Remedial steps and actions taken should be openly disclosed, and the process should demonstrate how whistleblowing allegations are to be addressed in order to encourage future incident reporting.

The standard also states that workers should not be required to provide evidence of harm (a suggestion with potentially complex ABC implications) and that reimbursement should be documented.

Dealing with reports

Businesses are instructed to build processes for receiving and assessing reports of wrongdoing, addressing them in a timely and impartial manner, and acting on and closing reports. Incidents and allegations of modern slavery should be investigated to prevent under-reporting, recurrence or escalation.

Investigations should be led where possible by someone independent, and should include a worker or worker representative. They should aim to consider not only immediate causes, but also underlying or root causes, and should lead to corrective action to address these.

Investigations should be proportionate to the incident’s potential consequences and impact on individuals, and should be recorded and reported internally, potentially reviewed by senior management, and in some cases, reported to relevant external authorities. Recommendations should be communicated to all relevant persons and actioned as quickly as possible. In this respect, the standard observes that proper investigation and action can help to build a culture of trust and co-operation.

Whistleblowing channels

According to the standard, a whistleblowing channel should also be in place to further enhance trust, impartiality and protection. To be effective, such lines should provide alternative routes from direct managers that individuals can use to raise concerns. Instructions are provided in connection with communication of modern slavery measures, complaint procedures and whistleblowing policies to relevant stakeholders in way that is suitable for the audience. Complaint procedures should be publicly available and procedures should be established to support anonymously and non-anonymously, and to appeal decisions.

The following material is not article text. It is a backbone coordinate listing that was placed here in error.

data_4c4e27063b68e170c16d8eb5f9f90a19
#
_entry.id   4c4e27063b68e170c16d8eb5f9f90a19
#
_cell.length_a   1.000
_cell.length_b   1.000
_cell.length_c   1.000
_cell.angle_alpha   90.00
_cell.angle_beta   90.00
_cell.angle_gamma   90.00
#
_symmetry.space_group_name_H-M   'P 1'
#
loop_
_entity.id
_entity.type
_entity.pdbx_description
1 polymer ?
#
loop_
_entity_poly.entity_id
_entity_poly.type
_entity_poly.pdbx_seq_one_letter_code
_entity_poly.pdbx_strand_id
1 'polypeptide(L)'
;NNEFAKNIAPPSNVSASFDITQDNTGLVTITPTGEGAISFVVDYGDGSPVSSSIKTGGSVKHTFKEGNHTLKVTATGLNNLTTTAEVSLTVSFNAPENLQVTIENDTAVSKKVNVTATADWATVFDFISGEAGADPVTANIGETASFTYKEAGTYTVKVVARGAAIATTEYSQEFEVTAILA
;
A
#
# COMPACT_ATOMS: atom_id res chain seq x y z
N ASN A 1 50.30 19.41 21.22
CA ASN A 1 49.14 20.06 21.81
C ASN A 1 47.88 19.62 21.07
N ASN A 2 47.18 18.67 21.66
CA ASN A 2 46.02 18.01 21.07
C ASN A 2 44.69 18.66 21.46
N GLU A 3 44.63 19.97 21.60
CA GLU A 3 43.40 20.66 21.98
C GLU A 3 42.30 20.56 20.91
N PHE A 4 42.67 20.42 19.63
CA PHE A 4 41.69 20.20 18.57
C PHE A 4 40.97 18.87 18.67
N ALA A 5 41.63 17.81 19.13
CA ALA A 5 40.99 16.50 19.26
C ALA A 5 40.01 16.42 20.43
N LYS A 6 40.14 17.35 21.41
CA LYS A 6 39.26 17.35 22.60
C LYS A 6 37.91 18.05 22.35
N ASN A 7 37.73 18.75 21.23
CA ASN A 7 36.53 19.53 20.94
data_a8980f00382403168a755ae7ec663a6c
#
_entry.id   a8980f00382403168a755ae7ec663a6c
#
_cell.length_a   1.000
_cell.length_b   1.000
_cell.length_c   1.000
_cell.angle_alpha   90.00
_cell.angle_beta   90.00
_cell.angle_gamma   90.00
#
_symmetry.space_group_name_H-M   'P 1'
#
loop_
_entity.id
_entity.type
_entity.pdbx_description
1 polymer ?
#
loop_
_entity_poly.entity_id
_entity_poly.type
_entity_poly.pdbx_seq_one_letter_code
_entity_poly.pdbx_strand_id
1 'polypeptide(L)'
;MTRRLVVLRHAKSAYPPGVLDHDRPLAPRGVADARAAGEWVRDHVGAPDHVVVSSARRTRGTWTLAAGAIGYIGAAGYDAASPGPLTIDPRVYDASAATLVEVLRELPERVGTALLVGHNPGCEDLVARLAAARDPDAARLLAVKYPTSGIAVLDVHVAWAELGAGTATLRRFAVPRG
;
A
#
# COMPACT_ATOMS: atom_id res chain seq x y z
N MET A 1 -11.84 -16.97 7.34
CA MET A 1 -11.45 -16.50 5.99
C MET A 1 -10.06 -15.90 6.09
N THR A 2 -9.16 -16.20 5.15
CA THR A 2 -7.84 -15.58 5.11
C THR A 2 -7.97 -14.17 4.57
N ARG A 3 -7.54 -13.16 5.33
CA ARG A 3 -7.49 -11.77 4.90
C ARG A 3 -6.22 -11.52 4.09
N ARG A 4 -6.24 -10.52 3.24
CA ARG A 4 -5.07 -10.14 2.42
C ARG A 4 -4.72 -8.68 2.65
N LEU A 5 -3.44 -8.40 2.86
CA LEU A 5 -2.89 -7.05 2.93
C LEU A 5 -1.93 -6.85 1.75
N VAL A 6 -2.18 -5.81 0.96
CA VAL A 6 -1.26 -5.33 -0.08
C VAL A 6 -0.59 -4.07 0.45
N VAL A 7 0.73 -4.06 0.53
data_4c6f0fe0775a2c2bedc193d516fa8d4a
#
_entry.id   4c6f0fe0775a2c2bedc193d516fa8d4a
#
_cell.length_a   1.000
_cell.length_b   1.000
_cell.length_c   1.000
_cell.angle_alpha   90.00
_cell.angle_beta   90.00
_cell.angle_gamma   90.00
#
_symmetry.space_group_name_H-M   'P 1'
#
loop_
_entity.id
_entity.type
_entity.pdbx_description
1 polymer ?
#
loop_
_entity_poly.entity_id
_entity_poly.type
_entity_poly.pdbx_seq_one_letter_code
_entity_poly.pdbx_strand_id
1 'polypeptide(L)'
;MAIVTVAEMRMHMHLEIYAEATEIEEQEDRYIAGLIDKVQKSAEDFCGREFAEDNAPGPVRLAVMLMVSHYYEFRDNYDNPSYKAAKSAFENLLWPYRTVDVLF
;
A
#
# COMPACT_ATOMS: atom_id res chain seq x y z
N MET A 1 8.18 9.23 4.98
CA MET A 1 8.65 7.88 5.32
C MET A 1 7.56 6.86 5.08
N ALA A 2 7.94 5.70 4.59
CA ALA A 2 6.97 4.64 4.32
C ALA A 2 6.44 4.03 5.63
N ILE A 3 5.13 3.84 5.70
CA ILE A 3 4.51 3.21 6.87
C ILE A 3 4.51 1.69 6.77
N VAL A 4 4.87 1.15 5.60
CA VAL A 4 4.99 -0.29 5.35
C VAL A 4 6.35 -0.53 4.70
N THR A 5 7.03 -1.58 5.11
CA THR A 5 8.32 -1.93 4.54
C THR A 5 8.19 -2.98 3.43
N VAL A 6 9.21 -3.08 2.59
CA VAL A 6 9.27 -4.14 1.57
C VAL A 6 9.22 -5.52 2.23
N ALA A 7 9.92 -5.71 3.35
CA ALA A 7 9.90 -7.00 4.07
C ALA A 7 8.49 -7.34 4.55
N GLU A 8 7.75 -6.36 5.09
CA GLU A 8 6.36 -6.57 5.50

In line with its wider approach in other areas, the standard emphasises the importance of monitoring, measurement, analysis and evaluation to help determine whether intended results are being achieved. Auditing is also presented as a useful tool at planned intervals to help with identifying and responding to modern slavery risks in suppliers, supply chain and business associates (although high risk areas identified during risk assessment may be prioritised where resources are limited).

Developing your own approach

In addition to the guidance on how to deal with modern slavery incidents and remediation in practice, businesses may find the standard’s commitment to monitoring effectiveness particularly helpful when developing their own approaches to modern slavery incident management.

For further insight or support in this area, please reach out to Michael O’Kane, Andrew Wallis and Julia Steinhardt.

Also in this series

– Part 1: New British standard gives guidance on organisational responses to modern slavery

– Part 2: British standard on modern slavery: key expectations for legal, compliance and senior management

– Part 3: British standard on modern slavery: key systems and controls